NORMAL — As someone who has fostered Sister City relationships and traveled to Russia and other countries in Europe and the Middle East, Joe Grabill is listening carefully as international issues are discussed in this year's presidential campaign.
“It shouldn't be a surprise to any of us who've studied Russian history that (Vladimir) Putin has arisen,” said Grabill, professor emeritus of history at Illinois State University. “Putin needs to be handled carefully. He must not be treated as an enemy but as a partner.”
International relations and the role of the United States in the world is the second in a five-part series published in The Pantagraph, Decatur Herald & Review and Mattoon-Charleston Journal Gazette-Times Courier.
Other topics to be covered are health care (Oct. 16), education (Oct. 23) and energy (Oct. 30).
In addition to relationships with other countries and security matters, immigration policies are a focus of attention.
Mike Snow of Mattoon thinks it is important to keep the doors open to refugees and international visitors.
“We have welcomed in our home students and adults from many different countries,” said Snow, an exchange student host who is active in the Mattoon Rotary Club. “It has been a rich experience for us.”
“The reality is the rest of the world — no matter how much they criticize us — looks to us as the only real player who can solve their international problems,” said retired Eureka High School history teacher Don Samford, immediate past president of the Peoria World Affairs Council.
“We are the single most important player,” said Samford. “Whatever we do affects everyone else.”
Grabill noted that the United States and Russia have many common concerns, such as controlling the spread of nuclear weapons, particularly in North Korea. Addressing that also “requires deep cooperation with China,” he said.
Better cooperation among nations also is needed to address international terrorism.
“The whole situation with ISIS has to be more coordinated than it is,” said Grabill, pointing to Iran, Iraq, Turkey, Saudi Arabia, Russia and NATO as necessary partners.
National security is also a major concern of Mike Moffitt of Bloomington, a Vietnam-era veteran and past commander of American Legion Post 56 in Bloomington.
“We've got to build our military back up,” said Moffitt. “You've got to be a strong country to keep others from attacking. ... You can't be a strong nations without a strong military.”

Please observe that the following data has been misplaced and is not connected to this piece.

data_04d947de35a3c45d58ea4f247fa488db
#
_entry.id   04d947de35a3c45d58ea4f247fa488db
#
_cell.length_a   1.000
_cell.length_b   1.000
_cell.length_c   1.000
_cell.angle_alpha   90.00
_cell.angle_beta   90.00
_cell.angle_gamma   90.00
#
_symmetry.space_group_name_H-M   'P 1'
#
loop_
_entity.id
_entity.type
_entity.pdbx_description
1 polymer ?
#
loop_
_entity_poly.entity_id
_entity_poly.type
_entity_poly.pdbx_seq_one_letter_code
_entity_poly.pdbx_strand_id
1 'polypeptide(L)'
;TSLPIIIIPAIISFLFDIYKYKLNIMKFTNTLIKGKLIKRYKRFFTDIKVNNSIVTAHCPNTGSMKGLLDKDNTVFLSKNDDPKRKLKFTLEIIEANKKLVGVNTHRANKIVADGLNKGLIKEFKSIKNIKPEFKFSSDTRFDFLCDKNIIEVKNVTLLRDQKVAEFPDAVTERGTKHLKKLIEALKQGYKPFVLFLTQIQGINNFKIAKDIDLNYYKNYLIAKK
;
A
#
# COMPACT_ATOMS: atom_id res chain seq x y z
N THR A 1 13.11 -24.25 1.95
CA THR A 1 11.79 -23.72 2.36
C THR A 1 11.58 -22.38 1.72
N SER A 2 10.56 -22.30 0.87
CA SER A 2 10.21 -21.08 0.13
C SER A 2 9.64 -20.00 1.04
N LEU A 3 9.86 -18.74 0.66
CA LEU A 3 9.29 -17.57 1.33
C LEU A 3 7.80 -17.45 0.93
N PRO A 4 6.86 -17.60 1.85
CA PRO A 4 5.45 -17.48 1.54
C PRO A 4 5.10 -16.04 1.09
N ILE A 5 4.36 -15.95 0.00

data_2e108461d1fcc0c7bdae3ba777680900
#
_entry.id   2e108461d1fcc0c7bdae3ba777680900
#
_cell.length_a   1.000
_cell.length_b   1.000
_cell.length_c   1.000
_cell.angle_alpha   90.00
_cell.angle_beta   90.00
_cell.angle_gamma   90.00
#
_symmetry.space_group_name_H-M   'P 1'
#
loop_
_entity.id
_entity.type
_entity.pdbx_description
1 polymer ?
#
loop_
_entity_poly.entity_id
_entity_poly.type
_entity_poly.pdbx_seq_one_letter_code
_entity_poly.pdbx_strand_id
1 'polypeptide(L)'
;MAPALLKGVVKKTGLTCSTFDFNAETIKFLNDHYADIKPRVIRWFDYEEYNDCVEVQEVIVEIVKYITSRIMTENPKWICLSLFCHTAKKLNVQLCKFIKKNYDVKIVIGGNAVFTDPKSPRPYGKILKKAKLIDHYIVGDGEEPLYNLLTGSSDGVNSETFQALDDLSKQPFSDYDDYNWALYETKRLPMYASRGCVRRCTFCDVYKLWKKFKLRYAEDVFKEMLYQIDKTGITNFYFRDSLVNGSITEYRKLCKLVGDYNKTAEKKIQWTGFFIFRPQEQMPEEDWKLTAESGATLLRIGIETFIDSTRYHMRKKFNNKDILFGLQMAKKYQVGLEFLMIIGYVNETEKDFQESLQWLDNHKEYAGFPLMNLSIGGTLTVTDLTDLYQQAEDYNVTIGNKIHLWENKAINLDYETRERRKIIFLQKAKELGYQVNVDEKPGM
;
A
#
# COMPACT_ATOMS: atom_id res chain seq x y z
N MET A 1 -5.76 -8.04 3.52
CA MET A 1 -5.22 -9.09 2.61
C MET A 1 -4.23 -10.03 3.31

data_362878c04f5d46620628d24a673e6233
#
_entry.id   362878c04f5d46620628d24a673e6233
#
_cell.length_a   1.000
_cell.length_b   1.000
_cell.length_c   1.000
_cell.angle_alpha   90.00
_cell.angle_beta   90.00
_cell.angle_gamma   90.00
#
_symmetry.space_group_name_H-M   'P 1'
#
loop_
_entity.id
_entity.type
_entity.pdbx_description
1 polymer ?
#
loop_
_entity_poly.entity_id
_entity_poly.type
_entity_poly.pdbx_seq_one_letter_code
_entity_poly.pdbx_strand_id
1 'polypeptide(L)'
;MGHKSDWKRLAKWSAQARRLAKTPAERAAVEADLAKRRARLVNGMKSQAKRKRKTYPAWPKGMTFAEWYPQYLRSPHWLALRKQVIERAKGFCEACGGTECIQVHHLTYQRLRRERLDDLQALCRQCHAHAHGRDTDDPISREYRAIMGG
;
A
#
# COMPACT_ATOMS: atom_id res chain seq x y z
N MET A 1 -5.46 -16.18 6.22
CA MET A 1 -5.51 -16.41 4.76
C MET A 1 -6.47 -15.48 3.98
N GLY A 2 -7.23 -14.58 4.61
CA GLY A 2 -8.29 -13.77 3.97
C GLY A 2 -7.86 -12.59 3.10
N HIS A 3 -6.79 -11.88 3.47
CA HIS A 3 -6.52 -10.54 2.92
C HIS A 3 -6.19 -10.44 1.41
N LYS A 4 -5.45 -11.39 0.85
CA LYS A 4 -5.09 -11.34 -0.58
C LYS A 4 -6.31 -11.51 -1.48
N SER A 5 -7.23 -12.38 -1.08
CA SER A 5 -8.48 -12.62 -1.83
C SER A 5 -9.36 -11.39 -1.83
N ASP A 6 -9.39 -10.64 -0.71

Samford agreed that a strong military is an important part of diplomacy, in addition to a strong economy.
“You don't have diplomacy if you don't have cards to play,” said Samford, who has traveled in Europe, the Middle East, China, Cuba, Australia and New Zealand.
But the United States can't do it alone, Moffit said.
Moffitt would like to see the next president push U.S. allies to contribute more “militarily and monetarily,” he said.
Samford agrees that “the cost is killing us.”
Grabill said, “We can't continue to be the world's policeman. That's too large a responsibility.”
Instead, he said, “We need to strengthen the United Nations so the Security Council veto power doesn't stymie everything.”
Samford is worried about the rhetoric against free trade in the current campaign and the pressure to retreat from free trade.
“People don't realize the devastating impact historically that's had,” Samford said. “I'm concerned that we're going backwards.”
Snow thinks the U.S. role in the world should include doing “all we can to protect the innocent,” working toward “peace through diplomacy.”
Talk of deportations that would divide families “bothers me greatly,” said Snow, as do suggestions that refugees and immigrants should be limited based on religion or race. Snow calls that “totally unconstitutional and unjust.”
“I am concerned for the Syrian refugees,” said Snow. “We currently have a thorough enough vetting process. Changes don't have to be made in terms of that.”
Snow worries that restrictions on immigration could have a negative impact in other areas, such as foreign exchange students.
“We have hosted international students for almost 10 years,” he said, describing it as a good way for young people to learn about people from other countries and other cultures.
“You build peace through greater understanding,” said Snow.
Likewise, William Elliott, assistant dean of international and graduate admissions at Eastern Illinois University, expressed concern that changes in U.S. immigration policies could impact non-immigrant student visas. EIU has 431 international students from 40 countries this year, out of an enrollment of about 7,400.
“International education as a whole … reflects quite positively on our reputation as a nation,” said Elliott, who has been involved in international education since the late 1990s.
Students who study in the United States and return home “serve as ambassadors,” he said. “I'm proud of the fact that we make a difference in people's perceptions of the United States.”